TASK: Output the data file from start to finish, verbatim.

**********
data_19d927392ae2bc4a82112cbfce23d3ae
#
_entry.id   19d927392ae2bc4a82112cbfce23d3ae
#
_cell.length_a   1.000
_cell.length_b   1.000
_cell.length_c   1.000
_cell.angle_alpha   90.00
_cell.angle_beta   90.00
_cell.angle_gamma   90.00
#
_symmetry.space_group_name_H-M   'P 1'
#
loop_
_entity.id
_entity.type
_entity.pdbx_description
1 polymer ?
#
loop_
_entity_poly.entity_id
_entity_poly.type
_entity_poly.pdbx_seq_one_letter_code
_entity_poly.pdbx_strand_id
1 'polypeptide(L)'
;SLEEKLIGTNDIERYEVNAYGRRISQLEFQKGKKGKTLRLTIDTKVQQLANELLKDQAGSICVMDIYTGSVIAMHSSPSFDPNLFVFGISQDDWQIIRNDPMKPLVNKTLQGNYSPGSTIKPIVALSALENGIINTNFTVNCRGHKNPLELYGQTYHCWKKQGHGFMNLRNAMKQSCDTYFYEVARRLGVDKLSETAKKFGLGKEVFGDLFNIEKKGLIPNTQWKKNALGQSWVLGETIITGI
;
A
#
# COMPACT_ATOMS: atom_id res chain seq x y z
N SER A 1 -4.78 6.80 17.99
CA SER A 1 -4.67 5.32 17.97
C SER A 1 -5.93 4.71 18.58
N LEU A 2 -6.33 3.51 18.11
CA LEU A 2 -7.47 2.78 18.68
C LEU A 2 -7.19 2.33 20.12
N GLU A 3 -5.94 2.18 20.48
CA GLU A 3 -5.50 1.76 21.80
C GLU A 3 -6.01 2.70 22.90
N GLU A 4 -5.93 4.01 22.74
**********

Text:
data_19d927392ae2bc4a82112cbfce23d3ae
#
_entry.id   19d927392ae2bc4a82112cbfce23d3ae
#
_cell.length_a   1.000
_cell.length_b   1.000
_cell.length_c   1.000
_cell.angle_alpha   90.00
_cell.angle_beta   90.00
_cell.angle_gamma   90.00
#
_symmetry.space_group_name_H-M   'P 1'
#
loop_
_entity.id
_entity.type
_entity.pdbx_description
1 polymer ?
#
loop_
_entity_poly.entity_id
_entity_poly.type
_entity_poly.pdbx_seq_one_letter_code
_entity_poly.pdbx_strand_id
1 'polypeptide(L)'
;SLEEKLIGTNDIERYEVNAYGRRISQLEFQKGKKGKTLRLTIDTKVQQLANELLKDQAGSICVMDIYTGSVIAMHSSPSFDPNLFVFGISQDDWQIIRNDPMKPLVNKTLQGNYSPGSTIKPIVALSALENGIINTNFTVNCRGHKNPLELYGQTYHCWKKQGHGFMNLRNAMKQSCDTYFYEVARRLGVDKLSETAKKFGLGKEVFGDLFNIEKKGLIPNTQWKKNALGQSWVLGETIITGI
;
A
#
# COMPACT_ATOMS: atom_id res chain seq x y z
N SER A 1 -4.78 6.80 17.99
CA SER A 1 -4.67 5.32 17.97
C SER A 1 -5.93 4.71 18.58
N LEU A 2 -6.33 3.51 18.11
CA LEU A 2 -7.47 2.78 18.68
C LEU A 2 -7.19 2.33 20.12
N GLU A 3 -5.94 2.18 20.48
CA GLU A 3 -5.50 1.76 21.80
C GLU A 3 -6.01 2.70 22.90
N GLU A 4 -5.93 4.01 22.74